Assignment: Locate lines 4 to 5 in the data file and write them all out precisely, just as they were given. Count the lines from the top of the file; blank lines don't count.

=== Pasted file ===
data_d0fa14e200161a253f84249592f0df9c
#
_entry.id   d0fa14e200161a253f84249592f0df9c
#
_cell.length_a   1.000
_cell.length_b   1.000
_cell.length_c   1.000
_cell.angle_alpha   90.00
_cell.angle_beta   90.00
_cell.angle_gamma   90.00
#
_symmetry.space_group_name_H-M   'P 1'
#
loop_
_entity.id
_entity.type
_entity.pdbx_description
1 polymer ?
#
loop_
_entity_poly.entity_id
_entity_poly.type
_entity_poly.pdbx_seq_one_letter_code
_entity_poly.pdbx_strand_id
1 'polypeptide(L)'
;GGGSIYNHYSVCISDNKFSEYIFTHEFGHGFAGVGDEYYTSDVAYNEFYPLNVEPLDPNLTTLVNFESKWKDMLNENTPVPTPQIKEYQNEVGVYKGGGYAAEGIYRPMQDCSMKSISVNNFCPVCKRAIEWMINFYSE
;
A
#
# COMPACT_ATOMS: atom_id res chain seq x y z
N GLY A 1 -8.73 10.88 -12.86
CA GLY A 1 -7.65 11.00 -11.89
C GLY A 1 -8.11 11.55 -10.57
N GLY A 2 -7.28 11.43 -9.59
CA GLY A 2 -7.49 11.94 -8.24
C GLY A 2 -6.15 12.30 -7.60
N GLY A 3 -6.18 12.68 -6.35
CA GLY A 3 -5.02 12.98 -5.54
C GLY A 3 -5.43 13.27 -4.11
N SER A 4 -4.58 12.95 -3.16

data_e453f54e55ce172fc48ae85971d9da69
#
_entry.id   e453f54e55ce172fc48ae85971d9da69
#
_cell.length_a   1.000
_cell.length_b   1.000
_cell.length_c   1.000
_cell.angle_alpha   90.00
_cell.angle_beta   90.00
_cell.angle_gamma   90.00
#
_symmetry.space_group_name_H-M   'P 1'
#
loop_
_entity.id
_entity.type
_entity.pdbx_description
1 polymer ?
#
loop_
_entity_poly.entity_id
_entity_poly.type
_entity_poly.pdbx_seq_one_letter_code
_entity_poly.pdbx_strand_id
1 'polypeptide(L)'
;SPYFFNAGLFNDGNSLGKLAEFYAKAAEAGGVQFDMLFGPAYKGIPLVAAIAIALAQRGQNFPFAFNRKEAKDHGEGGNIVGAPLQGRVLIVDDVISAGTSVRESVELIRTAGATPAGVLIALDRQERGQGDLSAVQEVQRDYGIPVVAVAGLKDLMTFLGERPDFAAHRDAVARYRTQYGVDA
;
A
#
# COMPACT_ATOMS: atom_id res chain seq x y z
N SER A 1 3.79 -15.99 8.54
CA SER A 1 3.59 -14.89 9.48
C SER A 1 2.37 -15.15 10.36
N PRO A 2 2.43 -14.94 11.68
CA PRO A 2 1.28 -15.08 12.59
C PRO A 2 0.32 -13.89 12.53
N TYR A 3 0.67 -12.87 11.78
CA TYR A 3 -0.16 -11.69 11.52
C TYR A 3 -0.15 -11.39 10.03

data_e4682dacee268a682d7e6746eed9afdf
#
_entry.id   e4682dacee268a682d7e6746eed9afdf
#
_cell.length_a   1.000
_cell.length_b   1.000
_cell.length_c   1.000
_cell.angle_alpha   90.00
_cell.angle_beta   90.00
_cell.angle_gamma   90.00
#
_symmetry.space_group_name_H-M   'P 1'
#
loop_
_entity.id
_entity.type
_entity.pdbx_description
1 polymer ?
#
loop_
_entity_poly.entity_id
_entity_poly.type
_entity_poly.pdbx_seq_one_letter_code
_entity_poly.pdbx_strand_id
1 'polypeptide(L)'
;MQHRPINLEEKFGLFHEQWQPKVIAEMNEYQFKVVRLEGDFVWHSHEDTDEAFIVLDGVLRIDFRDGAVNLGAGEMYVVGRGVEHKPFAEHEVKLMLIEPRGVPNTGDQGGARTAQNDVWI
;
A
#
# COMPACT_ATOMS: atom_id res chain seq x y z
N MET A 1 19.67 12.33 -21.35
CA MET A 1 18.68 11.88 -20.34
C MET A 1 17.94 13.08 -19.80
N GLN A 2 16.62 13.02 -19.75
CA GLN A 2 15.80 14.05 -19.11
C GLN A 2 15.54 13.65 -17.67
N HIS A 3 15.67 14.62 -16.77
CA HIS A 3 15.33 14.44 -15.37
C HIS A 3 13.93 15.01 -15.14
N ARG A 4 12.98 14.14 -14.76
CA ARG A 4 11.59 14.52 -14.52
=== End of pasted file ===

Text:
#
_cell.length_a   1.000